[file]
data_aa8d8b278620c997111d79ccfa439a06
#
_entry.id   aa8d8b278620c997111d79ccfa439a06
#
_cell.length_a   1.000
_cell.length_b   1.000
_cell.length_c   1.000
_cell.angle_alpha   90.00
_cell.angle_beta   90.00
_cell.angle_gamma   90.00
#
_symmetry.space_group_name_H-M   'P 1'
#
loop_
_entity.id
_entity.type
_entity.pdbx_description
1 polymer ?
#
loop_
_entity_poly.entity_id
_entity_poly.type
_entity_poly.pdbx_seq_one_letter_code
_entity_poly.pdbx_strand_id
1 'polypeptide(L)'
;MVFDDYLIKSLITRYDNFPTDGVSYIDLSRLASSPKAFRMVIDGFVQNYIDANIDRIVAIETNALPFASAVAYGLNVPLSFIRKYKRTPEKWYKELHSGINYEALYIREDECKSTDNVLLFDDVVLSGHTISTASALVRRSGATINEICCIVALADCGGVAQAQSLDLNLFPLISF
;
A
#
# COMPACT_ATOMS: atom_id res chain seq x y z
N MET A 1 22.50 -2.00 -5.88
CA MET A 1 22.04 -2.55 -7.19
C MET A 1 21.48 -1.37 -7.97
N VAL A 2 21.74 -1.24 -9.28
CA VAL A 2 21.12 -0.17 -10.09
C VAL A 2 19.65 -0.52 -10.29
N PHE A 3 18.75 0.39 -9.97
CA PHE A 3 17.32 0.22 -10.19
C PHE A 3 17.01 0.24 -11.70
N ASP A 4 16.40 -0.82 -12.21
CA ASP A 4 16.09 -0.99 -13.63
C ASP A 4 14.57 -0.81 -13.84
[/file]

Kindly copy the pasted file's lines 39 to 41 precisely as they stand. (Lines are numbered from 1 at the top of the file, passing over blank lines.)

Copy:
C PHE A 3 17.01 0.24 -11.70
N ASP A 4 16.40 -0.82 -12.21
CA ASP A 4 16.09 -0.99 -13.63